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This eBook from the Gutenberg Project consists of approximately 87 pages of information about The Earlier Work of Titian.
The whole conception, the charpente, the contours of even the landscape are attributable to Bellini.  His are the carefully-defined, naked tree-trunks to the right, with above in the branches a pheasant, and on a twig, in the immediate foreground of the picture, a woodpecker; his is the rocky formation of the foreground with its small pebbles.[34] Even the tall, beetling crag, crowned with a castle sunset-lit—­so confidently identified with the rock of Cadore and its castle—­is Bellinesque in conception, though not in execution.  By Titian, and brushed in with a loose breadth that might be taken to betray a certain impatience and lack of interest, are the rocks, the cloud-flecked blue sky, the uplands and forest-growth to the left, the upper part of the foliage that caps the hard, round tree-trunks to the right.  If it is Titian that we have here, as certainly appears most probable, he cannot be deemed to have exerted his full powers in completing or developing the Bellinesque landscape.  The task may well, indeed, have presented itself to him as an uninviting one.  There is nothing to remind the beholder, in conception or execution, of the exquisite Giorgionesque landscapes in the Three Ages and the Sacred and Profane Love, while the broader handling suggests rather the technical style, but in no way the beauty of the sublime prospect which opens out in the Bacchus and Ariadne.

CHAPTER III

The “Worship of Venus” and “Bacchanal” Place in Art of the “Assunta”—­The “Bacchus and Ariadne”—­So-called Portraits of Alfonso of Ferrara and Laura Dianti—­The “St. Sebastian” of Brescia—­Altar-pieces at Ancona and in the Vatican—­The “Entombment” of the Louvre—­The “Madonna di Casa Pesaro”—­Place among Titian’s works of “St. Peter Martyr.”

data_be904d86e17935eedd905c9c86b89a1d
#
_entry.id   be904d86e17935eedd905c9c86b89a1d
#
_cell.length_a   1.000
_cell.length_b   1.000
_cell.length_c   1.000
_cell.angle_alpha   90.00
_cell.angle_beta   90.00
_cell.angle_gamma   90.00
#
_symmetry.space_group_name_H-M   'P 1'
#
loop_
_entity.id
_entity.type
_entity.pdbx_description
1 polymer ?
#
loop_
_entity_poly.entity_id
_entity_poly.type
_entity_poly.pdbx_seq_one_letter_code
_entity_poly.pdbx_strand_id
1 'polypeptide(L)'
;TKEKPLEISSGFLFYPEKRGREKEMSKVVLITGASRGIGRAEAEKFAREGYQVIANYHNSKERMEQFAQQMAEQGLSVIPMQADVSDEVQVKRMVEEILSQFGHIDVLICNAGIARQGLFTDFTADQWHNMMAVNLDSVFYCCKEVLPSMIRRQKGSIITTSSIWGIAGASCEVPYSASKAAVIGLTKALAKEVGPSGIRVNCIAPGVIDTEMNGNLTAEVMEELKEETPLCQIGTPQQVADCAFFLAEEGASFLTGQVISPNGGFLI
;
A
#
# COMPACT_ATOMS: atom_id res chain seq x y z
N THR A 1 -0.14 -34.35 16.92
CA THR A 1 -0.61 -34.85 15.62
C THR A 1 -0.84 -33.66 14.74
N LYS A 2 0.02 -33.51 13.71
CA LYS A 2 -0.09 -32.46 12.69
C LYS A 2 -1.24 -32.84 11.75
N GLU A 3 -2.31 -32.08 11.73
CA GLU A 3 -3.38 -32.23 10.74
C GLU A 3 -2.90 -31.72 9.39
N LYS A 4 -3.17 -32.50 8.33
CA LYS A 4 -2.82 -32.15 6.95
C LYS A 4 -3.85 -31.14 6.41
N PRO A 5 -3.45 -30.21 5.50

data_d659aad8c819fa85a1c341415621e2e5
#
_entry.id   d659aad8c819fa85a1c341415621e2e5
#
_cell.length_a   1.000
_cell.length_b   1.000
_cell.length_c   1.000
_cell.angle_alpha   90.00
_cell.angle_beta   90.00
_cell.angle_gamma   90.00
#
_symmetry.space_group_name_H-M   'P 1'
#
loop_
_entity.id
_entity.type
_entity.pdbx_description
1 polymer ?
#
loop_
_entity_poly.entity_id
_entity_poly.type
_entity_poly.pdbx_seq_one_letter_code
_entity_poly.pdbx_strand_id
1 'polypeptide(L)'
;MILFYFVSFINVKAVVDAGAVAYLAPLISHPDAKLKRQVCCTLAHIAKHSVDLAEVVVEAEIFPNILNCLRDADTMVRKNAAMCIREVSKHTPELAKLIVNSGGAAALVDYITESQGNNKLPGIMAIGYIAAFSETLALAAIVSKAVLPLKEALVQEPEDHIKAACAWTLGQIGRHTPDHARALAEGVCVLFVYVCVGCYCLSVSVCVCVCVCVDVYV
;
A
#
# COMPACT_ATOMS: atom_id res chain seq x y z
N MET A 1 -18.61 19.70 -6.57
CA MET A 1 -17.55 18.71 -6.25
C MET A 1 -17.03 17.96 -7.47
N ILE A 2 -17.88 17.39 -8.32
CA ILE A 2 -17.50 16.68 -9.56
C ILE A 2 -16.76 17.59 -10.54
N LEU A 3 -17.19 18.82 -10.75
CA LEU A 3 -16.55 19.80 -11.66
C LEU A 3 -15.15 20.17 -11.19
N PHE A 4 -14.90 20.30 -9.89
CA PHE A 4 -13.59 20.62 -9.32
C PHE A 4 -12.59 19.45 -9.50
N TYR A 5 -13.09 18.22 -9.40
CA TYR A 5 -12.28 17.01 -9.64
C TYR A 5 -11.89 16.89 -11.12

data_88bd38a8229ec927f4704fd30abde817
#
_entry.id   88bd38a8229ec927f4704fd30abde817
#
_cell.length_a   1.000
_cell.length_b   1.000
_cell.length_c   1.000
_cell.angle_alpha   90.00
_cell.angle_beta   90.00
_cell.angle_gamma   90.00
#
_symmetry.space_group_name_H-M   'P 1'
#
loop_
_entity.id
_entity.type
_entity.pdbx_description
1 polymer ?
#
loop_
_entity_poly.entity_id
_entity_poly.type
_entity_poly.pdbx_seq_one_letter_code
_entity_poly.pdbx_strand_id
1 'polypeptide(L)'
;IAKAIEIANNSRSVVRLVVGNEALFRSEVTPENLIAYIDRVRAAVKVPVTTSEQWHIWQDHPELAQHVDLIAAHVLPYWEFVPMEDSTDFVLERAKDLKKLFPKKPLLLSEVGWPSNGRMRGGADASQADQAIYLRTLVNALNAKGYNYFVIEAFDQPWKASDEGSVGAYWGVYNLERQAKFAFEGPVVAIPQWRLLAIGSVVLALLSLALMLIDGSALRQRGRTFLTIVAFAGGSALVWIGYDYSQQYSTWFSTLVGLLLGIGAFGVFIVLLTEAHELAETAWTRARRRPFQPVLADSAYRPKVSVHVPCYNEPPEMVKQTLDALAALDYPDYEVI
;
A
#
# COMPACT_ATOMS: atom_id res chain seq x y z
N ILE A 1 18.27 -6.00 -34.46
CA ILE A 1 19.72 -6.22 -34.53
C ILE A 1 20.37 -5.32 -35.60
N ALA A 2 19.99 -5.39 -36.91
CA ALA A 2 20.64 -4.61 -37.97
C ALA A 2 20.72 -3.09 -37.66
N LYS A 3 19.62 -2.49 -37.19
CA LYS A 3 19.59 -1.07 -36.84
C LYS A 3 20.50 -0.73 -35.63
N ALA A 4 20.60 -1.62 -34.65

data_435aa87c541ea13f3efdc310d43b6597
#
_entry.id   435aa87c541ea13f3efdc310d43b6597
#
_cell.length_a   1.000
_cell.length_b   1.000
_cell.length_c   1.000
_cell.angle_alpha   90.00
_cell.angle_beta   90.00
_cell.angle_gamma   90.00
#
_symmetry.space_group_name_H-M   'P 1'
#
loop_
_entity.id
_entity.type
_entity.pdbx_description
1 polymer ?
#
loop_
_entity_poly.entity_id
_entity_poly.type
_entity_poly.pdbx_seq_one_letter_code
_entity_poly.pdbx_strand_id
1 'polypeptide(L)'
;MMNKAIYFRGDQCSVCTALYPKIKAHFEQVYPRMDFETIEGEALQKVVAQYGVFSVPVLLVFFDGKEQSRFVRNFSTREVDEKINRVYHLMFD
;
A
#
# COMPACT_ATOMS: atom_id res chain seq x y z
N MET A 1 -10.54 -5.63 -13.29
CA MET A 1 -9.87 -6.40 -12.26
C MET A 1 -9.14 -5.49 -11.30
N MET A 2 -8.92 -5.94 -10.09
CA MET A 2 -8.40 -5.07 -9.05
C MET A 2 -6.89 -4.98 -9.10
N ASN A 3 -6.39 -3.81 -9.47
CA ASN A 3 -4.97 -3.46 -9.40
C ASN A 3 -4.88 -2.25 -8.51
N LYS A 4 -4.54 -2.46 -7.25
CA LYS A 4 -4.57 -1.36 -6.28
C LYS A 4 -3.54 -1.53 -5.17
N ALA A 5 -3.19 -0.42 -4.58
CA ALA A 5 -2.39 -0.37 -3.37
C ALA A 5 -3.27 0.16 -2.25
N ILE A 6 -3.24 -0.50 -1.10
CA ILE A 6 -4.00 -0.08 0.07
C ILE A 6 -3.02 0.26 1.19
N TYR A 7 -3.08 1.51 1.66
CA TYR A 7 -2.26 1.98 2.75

In the year in which Titian paid his first visit to Ferrara, Ariosto brought out there his first edition of the Orlando Farioso.[35] A greater degree of intimacy between poet and painter has in some quarters been presupposed than probably existed at this stage of Titian’s career, when his relation to Alfonso and the Ferrarese Court was far from being as close as it afterwards became.  It has accordingly been surmised that in the Worship of Venus and the Bacchanal, painted for Alfonso, we have proof that he yielded to the influence of the romantic poet who infused new life-blood into the imaginative literature of the Italian Renaissance.  In their frank sensuousness, in their fulness of life, in their unforced marriage of humanity to its environment, these very pictures are, however, essentially Pagan and Greek, not by any process of cold and deliberate imitation, but by a similar natural growth from a broad groundwork provided by Nature herself.  It was the passionate and unbridled Dosso Dossi who among painters stood in the closest relation to Ariosto, both in his true vein of romanticism and his humorous eccentricity.

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